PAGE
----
Under California Penal Code Section 118.1, the offense entails a situation where a peace officer acting in his official capacity writes and files a report in a criminal case that he knows contains a false statement concerning a material matter in the case.
Every peace officer who files any report with the agency which employs him or her regarding the commission of any crime or any investigation of any crime, if he or she knowingly and intentionally makes any statement regarding any material matter in the report which the officer knows to be false, whether or not the statement is certified or otherwise expressly reported as true, is guilty of filing a false report1.
This offense is punishable by imprisonment in the county jail for up to one year, or in the state prison for one, two, or three years.
This section shall not apply to the contents of any statement which the peace officer attributes in the report to any other person.
- A law enforcement officer (i.e. peace or police officer) while acting in his/her official capacity;
- Filed a report in a criminal matter with the agency that employs him/her.
- The report contained a false statement(s) that was material.
- When he/she made the false statement(s) in the report, he/she knew the statement was false2.3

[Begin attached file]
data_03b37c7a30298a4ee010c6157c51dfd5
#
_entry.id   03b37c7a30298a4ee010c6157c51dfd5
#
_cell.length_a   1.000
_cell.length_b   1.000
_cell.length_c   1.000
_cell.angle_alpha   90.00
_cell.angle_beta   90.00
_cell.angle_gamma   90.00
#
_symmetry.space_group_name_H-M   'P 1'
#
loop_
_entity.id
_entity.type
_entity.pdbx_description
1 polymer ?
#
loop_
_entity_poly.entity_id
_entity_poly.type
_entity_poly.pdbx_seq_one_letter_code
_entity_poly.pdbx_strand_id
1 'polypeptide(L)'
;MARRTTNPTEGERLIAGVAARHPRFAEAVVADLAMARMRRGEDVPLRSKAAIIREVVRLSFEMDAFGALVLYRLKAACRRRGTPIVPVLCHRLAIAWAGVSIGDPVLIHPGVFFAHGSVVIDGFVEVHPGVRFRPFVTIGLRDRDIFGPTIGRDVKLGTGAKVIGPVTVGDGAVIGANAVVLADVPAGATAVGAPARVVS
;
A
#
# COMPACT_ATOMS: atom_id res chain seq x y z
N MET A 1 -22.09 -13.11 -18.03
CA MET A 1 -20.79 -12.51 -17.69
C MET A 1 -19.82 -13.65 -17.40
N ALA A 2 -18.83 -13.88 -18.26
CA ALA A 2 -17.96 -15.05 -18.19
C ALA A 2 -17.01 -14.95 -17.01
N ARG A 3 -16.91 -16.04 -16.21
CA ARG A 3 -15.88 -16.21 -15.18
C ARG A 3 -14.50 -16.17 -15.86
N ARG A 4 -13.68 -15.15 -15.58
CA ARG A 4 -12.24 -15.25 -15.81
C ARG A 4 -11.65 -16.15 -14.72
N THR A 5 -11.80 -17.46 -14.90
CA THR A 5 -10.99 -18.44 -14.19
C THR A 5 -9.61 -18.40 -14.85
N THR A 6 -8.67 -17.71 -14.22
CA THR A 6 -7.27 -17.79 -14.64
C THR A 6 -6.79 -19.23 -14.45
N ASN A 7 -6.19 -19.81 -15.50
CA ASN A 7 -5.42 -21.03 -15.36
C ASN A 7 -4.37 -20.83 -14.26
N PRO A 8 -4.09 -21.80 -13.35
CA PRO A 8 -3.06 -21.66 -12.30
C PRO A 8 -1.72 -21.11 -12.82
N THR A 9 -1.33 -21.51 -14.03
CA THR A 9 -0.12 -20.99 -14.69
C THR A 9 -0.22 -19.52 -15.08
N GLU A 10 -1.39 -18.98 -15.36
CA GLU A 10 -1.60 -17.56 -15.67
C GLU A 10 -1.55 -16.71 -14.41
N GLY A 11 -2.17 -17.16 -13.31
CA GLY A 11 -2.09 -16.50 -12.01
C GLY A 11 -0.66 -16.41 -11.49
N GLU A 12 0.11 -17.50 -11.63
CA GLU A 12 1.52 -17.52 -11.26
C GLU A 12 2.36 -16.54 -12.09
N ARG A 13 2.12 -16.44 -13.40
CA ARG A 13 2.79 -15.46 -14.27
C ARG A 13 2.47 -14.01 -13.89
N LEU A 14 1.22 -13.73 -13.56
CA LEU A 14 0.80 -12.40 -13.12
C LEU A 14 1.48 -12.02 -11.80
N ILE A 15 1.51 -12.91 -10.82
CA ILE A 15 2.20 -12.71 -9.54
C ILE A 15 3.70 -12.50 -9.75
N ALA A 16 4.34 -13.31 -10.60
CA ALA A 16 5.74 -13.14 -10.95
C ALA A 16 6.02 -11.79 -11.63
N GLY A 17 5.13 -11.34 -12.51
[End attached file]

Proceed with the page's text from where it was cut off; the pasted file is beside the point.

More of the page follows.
A police officer wrote and filed a report that stated that the defendant was found fleeing the crime scene with a deadly weapon. At the time the police officer wrote the report, he honestly believed that the defendant was grasping a gun while running away.
However, because it was dark, the police officer did not see that the defendant was in fact holding a baseball cap in his hands. In this case, the police officer could not be charged with the offense, because he did not know that the statement was false at the time he made the statement in the report.
A police officer wrote and filed a report that stated that the person whom he encountered at the crime scene told him that he saw the defendant break into and enter the victim’s house and commit a burglary. In reality, the person told the police officer that when he was passing by the crime scene, he only saw that the victim’s front door was slightly ajar and became concerned for her safety.
However, he did not see the defendant breaking into and entering the house. In this instance, because the police officer knowingly made the false statement, he could be charged with the offense.
If you are a peace/police officer who intentionally and knowingly made materially false statements in a police report that you then submitted to your agency to be on the record, you can be charged with this offense.
Importantly, the police officer can be charged with the offense whether or not the false statements were made under the penalty of perjury.
There are several legal defenses to a charge of issueing a false report. Here are the most common ones:
Because one of the elements is that the police officer knew that the statement he made was false, if he/she honestly but mistakenly believed the statement to be true, he/she could not be charged with the offense4.
Statement Was Made by Third Party: